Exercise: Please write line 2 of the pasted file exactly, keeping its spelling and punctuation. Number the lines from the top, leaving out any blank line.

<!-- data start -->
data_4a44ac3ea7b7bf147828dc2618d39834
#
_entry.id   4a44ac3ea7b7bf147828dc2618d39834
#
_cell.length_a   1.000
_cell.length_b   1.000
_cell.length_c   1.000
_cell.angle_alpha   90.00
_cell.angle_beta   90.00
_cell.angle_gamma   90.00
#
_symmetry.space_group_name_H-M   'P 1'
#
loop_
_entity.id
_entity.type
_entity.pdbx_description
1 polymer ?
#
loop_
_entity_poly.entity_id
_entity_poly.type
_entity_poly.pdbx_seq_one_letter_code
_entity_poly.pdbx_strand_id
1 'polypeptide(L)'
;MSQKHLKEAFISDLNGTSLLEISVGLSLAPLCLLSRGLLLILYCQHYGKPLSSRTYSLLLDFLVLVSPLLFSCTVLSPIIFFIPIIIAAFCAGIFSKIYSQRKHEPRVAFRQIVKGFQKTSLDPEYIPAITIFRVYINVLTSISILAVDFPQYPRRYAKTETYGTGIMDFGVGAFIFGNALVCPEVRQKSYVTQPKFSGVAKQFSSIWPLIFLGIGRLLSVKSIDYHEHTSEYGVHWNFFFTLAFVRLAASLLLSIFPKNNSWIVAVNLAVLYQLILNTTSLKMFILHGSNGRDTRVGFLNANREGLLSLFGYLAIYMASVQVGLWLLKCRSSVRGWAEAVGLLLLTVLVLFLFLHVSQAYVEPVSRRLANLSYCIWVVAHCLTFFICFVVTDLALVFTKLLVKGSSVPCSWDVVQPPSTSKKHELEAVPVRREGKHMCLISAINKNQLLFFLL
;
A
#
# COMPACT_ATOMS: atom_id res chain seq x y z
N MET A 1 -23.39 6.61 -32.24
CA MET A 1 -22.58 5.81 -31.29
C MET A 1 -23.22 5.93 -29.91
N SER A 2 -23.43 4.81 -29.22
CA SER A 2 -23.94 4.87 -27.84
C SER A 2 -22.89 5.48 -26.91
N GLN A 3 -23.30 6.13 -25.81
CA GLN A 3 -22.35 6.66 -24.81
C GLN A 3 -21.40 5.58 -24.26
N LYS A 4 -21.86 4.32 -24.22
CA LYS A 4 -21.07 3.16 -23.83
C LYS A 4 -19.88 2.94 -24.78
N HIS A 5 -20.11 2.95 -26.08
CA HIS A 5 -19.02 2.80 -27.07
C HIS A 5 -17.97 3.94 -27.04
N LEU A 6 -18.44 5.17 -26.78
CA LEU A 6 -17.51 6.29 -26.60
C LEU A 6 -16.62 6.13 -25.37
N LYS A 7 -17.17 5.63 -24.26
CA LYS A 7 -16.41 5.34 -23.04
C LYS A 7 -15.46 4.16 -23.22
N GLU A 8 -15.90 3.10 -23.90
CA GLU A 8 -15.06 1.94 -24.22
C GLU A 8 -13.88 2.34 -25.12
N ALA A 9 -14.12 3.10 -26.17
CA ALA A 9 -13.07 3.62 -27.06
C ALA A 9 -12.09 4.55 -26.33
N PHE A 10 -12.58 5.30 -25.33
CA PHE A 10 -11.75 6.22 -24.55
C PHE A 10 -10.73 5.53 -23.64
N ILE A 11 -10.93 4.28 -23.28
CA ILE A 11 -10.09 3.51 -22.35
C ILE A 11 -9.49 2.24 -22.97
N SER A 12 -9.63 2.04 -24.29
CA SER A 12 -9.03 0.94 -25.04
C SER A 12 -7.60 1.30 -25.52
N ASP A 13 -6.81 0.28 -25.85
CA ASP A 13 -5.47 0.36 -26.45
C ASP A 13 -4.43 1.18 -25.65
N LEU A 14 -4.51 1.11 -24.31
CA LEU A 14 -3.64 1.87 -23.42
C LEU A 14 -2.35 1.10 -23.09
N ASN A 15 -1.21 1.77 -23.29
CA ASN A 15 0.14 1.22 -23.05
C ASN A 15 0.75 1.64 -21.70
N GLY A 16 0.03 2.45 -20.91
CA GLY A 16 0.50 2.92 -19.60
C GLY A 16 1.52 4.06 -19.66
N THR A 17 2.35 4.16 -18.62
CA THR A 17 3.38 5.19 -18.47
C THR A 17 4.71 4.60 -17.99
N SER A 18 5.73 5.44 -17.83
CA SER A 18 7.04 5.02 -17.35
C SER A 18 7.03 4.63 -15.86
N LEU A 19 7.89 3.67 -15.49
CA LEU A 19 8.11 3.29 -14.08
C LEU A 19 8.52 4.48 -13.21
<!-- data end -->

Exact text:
#